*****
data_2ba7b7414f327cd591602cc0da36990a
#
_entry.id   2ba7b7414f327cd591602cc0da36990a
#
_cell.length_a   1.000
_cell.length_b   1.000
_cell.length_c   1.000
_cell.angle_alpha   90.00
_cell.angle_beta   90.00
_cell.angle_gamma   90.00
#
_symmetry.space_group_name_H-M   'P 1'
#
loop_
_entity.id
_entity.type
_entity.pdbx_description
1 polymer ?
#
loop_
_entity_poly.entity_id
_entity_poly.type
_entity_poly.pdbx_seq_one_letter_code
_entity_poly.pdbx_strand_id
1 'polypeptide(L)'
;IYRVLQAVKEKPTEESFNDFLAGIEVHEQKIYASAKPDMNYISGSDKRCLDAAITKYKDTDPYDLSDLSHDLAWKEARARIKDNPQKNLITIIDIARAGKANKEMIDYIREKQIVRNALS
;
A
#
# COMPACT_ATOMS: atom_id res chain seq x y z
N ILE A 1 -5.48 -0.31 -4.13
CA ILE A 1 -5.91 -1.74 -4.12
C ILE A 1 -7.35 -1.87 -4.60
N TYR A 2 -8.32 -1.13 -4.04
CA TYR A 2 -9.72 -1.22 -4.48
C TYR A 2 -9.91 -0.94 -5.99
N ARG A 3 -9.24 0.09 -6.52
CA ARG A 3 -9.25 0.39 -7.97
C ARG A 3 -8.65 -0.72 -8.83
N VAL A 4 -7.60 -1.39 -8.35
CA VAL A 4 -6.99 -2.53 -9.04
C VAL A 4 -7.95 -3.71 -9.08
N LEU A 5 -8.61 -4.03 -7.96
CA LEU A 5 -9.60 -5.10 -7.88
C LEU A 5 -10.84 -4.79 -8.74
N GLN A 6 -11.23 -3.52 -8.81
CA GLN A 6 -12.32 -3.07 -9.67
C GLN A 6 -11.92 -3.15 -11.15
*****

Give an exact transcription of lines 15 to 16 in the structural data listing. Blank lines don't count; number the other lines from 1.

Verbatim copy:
_entity.id
_entity.type